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Google Translator

By , 22 Mar 2014
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Note:
GoogleTranslator was originally written when screen scraping was the only way to access Google's online translation tools. As has been rightly pointed out in this article's forum, a more modern approach would be to use Google's AJAX APIs. See this link for more information. This screen scraper version of GoogleTranslator continues to be maintained at the request of CP readers.

This latest version of GoogleTranslator utilizes Google Translate's AJAX APIs to translate text and retrieves the translation by parsing the returned JSON content. Thanks to CPians @Member 9899010 and @bgsjust for pointing me to these APIs. The latest version of the code also includes the ability to speak the translation from the demo app. Because Google limits the speech to common words in a few languages, don't be surprised if the demo plays dumb when you try to speak your translated text!

What is it?

GoogleTranslator in action GoogleTranslator is an object that allows you to translate text using the power of Google's online language tools. GoogleTranslator is an example of a WebResourceProvider and makes use of the StringParser utility class, both of which are published elsewhere at CodeProject.

The demo app also allows you to easily perform a reverse translation. The app can be used as a poor man's resource translator for simple phrases, but you'd be wise to confirm the translation with a native speaker before using the results.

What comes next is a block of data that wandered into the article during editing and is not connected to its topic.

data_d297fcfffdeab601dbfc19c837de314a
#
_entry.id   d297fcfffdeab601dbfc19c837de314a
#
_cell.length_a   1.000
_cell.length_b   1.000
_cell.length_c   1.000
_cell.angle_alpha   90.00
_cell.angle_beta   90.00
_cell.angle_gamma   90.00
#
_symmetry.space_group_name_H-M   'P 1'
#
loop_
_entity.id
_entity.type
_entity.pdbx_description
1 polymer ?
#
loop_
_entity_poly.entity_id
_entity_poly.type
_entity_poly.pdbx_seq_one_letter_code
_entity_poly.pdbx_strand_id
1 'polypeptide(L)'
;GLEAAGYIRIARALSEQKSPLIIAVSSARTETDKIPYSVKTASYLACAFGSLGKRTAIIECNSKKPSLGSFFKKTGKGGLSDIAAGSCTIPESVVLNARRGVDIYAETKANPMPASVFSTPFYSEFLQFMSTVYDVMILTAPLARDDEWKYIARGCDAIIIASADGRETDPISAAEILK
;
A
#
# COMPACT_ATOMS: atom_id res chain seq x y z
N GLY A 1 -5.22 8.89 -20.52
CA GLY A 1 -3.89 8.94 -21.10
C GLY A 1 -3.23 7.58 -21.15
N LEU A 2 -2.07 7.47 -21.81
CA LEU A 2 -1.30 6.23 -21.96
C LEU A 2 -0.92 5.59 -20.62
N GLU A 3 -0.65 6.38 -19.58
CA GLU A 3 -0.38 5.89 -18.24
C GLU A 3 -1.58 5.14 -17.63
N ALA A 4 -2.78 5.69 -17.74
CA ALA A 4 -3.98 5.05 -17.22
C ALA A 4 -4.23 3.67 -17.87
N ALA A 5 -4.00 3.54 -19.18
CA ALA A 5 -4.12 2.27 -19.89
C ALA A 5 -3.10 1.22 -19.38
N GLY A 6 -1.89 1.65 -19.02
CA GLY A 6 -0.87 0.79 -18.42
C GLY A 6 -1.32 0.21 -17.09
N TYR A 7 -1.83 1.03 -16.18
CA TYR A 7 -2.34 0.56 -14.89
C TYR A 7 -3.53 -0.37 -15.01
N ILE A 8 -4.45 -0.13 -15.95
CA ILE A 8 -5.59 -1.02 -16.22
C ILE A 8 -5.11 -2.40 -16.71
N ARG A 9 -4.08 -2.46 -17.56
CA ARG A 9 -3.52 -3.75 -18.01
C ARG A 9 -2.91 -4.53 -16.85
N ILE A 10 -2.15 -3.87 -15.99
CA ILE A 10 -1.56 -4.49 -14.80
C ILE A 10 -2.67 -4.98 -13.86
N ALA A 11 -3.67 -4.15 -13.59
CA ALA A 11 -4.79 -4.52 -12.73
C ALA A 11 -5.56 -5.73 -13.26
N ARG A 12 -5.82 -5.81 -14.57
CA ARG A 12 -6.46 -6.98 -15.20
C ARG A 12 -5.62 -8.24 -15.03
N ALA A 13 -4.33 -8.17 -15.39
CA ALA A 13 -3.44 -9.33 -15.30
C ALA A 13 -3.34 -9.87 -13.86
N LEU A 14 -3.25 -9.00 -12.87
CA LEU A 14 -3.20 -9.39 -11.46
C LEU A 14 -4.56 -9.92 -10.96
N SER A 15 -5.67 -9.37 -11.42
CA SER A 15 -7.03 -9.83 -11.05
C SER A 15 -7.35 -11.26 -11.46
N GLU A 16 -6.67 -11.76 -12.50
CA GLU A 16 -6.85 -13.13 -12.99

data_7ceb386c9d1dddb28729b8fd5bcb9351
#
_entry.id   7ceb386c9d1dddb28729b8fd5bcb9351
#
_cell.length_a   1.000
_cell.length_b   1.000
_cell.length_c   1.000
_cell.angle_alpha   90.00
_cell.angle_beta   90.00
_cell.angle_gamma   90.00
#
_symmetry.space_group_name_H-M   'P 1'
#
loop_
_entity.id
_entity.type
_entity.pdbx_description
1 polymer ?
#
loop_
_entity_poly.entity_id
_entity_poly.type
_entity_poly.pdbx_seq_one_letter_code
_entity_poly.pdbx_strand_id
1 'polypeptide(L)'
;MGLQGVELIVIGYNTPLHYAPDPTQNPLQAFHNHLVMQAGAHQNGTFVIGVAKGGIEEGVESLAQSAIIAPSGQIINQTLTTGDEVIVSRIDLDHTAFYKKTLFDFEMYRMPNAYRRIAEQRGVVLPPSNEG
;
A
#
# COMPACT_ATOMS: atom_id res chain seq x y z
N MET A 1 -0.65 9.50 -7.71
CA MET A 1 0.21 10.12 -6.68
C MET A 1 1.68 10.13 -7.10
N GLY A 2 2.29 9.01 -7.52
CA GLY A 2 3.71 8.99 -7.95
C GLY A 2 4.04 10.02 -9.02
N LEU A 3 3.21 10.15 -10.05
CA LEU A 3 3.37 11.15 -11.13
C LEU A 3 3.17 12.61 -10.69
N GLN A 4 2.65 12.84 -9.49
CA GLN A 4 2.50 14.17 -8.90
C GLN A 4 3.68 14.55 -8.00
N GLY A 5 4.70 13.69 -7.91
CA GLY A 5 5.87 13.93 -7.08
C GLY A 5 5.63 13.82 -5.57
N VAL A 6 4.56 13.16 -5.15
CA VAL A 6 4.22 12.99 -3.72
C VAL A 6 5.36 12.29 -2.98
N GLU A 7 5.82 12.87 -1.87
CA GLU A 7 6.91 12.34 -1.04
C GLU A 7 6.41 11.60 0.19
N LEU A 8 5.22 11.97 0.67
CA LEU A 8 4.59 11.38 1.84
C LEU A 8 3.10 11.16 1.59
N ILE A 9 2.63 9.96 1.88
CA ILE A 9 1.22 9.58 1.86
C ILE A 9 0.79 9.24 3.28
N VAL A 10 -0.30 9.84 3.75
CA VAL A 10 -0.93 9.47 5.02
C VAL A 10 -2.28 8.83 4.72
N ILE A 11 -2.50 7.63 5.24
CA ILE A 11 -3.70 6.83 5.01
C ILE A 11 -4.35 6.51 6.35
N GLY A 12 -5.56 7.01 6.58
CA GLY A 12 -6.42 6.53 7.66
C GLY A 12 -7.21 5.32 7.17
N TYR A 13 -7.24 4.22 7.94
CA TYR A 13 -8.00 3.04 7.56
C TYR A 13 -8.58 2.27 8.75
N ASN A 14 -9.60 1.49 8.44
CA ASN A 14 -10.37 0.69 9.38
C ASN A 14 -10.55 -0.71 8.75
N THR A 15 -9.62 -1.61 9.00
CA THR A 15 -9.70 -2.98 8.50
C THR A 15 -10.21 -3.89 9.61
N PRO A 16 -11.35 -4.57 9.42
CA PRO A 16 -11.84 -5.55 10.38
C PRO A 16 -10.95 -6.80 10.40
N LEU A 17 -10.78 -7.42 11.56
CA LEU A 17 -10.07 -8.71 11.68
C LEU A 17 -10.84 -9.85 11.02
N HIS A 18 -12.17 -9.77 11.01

How do I use it?

You use GoogleTranslator by initializing it and calling its Translate() method.

// Initialize the translator
using RavSoft.GoogleTranslator;
Translator t = new GoogleTranslator();
t.SourceLanguage = "English";
t.TargetLanguage = "French";
t.SourceText = "Hello, how are you?";

// Translate the text
t.Translate();
Console.WriteLine (t.Translation);
Console.WriteLine ("Translated in " + t.TranslationTime.TotalMilliseconds + " mSec");
Console.WriteLine ("Translated speech = " + t.TranslationSpeakUrl);

How it works

GoogleTranslator works by directly invoking Google's translation API called by its online translation form and parsing the results. All the "heavy lifting" is done by the WebResourceProvider class, described elsewhere at CodeProject. WebResourceProvider fetches the content from Google and offers GoogleTranslator an opportunity to parse it.

  /// <summary>
  /// Parses the fetched content.
  /// </summary>
  protected override void parseContent()
  {
    // Initialize the parser
    this.Translation = string.Empty;
    string strContent = this.Content;
    RavSoft.StringParser parser = new RavSoft.StringParser (strContent);

    // Extract the translation
    string strTranslation = string.Empty;
    if (parser.skipToEndOf ("[[[\"")) {
        bool morePhrasesRemaining = true;
        do {
            string translatedPhrase = null;
            if (parser.extractTo ("\",\"", ref translatedPhrase)) {
                strTranslation += translatedPhrase;
            }
            morePhrasesRemaining = parser.skipToEndOf (",\"\",\"\"],[\"");
        }
        while (morePhrasesRemaining);
    }
    this.Translation = strTranslation.Replace (" .", ".")
                                     .Replace (" ?", "?")
                                     .Replace (" ,", ",")
                                     .Replace (" ;", ";")
                                     .Replace (" !", "!");